Despite the student section being absent due to Thanksgiving Break, the seats at Simon Skjodt Assembly Hall were still occupied with thousands of IU fans who cheered on the Hoosiers throughout the game. Yet with Indiana’s lead dwindling, the crowd became louder and louder as they tried to encourage their Cream and Crimson warriors.

“Without question, the energy our crowd gives our players, they feed off of (it),” said Coach Miller. “(The crowd) knew in that last seven, eight minutes we needed them. I thought they stepped up.”

As soon as UT-Arlington cut the deficit to just a single point, Indiana immediately countered on the next possession when Smith converted a layup off of a lobbed pass from Fitzner to end a 6-0 Maverick run.

That basket sparked a loud reaction from the crowd and suddenly that confidence in the Mavericks started to waver, so much so that UT-Arlington Head Coach Chris Ogden smartly called a timeout to ice the crowd and draw out a play for his team.

However, it didn’t work. Hoosier Nation retaliated by being even louder after the timeout and it was at that point that all that confidence waned.

Sensing the chink in the armor, Morgan asserted himself, scoring once and assisting on the other two IU baskets as the Hoosiers pushed the lead back to seven.

“When things aren’t going real well, you need your aces to kind of stick their head out and say let’s go, and I thought he did,” said Miller.

Even an incidental headbutt that caused Langford to leave the game with a bloody nose couldn’t stop the Hoosiers from gutting it out as Anderson hit a huge three just a minute later that basically iced the game as the lead returned to double-digits.

Morgan demonstrated his senior leadership not just at the end but throughout the game, finishing with 23 points, 10 rebounds, and four assists. Langford added 16 points and eight rebounds, while Phinisee had eight points, four assists, and three steals.

The final result was a well-earned victory in the face of adversity. Yet that adversity won’t be going away with the addition of three more scholarship players on the injury report and no guarantee any of them will even be available to play Friday vs UC Davis. Yet Morgan and his team remain undaunted.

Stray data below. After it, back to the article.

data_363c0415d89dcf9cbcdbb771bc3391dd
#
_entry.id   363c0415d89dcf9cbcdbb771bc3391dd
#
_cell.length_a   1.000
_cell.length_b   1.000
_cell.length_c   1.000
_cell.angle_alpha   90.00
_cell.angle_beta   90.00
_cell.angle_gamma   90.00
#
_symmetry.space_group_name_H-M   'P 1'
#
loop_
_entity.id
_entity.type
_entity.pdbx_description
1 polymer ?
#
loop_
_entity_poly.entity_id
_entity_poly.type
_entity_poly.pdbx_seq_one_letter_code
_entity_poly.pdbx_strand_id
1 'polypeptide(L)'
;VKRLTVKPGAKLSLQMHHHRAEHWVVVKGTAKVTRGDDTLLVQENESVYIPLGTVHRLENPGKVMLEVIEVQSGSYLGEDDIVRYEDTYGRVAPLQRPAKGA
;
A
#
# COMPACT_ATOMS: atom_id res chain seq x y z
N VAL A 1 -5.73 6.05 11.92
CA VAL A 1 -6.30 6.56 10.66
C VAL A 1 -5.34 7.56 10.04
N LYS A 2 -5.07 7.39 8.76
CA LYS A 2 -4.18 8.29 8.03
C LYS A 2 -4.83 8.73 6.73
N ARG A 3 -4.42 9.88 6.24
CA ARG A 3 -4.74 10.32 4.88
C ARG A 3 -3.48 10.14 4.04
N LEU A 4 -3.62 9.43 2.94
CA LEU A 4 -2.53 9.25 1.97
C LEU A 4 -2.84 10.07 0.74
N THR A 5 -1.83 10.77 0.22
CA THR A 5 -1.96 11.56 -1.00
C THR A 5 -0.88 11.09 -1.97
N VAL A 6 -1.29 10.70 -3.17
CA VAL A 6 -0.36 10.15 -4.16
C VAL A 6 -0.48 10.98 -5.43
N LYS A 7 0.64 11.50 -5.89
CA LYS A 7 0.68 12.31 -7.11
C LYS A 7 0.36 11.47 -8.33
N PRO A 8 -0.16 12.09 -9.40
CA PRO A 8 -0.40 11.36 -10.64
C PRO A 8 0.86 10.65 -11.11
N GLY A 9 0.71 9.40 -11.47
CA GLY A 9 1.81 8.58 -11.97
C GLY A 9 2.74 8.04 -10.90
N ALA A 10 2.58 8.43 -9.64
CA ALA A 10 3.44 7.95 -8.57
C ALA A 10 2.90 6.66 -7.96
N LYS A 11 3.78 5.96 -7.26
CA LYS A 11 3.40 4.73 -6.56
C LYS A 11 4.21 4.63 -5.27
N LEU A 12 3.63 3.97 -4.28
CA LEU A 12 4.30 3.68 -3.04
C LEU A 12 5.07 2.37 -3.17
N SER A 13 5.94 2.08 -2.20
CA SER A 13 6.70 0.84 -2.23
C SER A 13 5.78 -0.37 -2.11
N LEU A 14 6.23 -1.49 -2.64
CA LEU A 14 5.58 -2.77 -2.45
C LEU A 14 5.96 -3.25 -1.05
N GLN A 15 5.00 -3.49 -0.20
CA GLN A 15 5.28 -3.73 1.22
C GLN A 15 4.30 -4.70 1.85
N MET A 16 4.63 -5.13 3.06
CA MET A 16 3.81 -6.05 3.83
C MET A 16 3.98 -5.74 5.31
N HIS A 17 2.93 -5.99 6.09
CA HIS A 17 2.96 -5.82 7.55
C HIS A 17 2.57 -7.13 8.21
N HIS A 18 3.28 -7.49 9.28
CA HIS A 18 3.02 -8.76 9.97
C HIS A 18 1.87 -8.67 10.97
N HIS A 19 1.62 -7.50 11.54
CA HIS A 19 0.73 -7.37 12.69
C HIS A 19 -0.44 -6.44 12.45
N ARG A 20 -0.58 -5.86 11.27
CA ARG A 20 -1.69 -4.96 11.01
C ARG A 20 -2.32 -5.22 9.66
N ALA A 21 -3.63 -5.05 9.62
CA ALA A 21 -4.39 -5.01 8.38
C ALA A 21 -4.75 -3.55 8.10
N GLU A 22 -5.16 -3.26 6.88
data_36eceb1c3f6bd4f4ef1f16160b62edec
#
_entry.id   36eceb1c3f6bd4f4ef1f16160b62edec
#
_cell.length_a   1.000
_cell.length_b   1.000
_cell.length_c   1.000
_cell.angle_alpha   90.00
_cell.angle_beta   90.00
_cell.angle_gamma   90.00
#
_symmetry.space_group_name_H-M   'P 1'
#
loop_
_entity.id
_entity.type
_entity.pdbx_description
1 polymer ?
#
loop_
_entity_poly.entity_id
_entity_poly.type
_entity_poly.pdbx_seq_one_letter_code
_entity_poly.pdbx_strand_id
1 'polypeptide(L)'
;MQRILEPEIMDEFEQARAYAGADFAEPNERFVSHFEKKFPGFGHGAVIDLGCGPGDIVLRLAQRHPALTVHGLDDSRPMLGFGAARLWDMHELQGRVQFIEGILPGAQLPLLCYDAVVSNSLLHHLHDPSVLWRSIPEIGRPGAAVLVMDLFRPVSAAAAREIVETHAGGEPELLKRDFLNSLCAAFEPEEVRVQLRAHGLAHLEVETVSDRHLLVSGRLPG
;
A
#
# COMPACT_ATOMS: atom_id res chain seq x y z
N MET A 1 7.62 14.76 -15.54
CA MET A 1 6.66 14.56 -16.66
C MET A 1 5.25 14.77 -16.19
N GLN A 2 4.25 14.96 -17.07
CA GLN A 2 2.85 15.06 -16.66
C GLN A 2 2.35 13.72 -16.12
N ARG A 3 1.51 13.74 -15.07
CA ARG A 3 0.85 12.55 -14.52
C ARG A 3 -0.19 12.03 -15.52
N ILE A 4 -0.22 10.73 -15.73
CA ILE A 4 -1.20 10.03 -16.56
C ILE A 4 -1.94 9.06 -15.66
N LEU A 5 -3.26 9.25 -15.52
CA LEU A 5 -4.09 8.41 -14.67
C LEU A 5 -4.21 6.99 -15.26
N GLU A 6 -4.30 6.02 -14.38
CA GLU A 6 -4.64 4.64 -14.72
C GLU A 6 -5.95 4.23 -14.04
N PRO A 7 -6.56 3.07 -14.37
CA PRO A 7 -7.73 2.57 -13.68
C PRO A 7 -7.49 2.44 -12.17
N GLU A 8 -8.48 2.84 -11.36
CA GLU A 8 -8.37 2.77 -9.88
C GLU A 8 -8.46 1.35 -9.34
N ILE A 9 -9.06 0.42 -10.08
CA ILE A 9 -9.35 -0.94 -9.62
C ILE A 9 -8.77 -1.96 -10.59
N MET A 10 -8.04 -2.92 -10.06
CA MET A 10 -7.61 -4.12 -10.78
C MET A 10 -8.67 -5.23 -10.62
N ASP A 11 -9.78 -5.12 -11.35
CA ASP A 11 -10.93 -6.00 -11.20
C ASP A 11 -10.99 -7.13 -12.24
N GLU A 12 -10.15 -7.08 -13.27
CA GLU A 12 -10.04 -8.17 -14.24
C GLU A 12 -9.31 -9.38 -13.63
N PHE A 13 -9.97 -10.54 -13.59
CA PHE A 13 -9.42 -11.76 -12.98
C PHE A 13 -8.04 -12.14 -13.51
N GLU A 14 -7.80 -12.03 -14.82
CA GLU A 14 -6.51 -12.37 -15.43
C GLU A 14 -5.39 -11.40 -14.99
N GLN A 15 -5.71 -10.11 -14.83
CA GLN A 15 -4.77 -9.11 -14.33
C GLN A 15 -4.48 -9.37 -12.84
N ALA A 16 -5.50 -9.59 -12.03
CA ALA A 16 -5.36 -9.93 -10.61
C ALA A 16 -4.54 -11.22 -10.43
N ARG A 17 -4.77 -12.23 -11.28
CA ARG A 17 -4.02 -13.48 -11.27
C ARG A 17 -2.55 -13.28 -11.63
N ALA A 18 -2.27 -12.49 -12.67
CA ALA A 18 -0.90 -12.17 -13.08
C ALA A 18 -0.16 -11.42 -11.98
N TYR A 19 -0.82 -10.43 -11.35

“If it gets to the point where we have to play five people 40 minutes a game then that’s what we’ll do,” said Morgan. “Our bodies are in condition well enough to do it, but if it comes to it then that’s what we’re going to do, and we’ll fight as hard as we can.”

Underclassmen Guards Shine During Indiana’s Impressive Rout Of Marquette

With upperclassmen guards Devonte Green and Zach McRoberts out, it was up to two freshmen and a sophomore to hold down the fort against one of the most dangerous scoring guards in college basketball.

Despite the troubling outlook, the trio of Romeo Langford, Rob Phinisee, and Al Durham put on exceptional performances as they led the Indiana Hoosiers to a 96-73 win over the 24th ranked Marquette Golden Eagles on Wednesday night.

Langford led all scorers with 22 points while Phinisee and Durham orchestrated an extremely efficient offense by producing a combined 13 assists (eight for Phinisee and five for Durham) compared to just one turnover.

“You’re starting two freshmen and a sophomore, to say the least, I couldn’t be prouder of them,” exclaimed Indiana Head Coach Archie Miller about his young backcourt.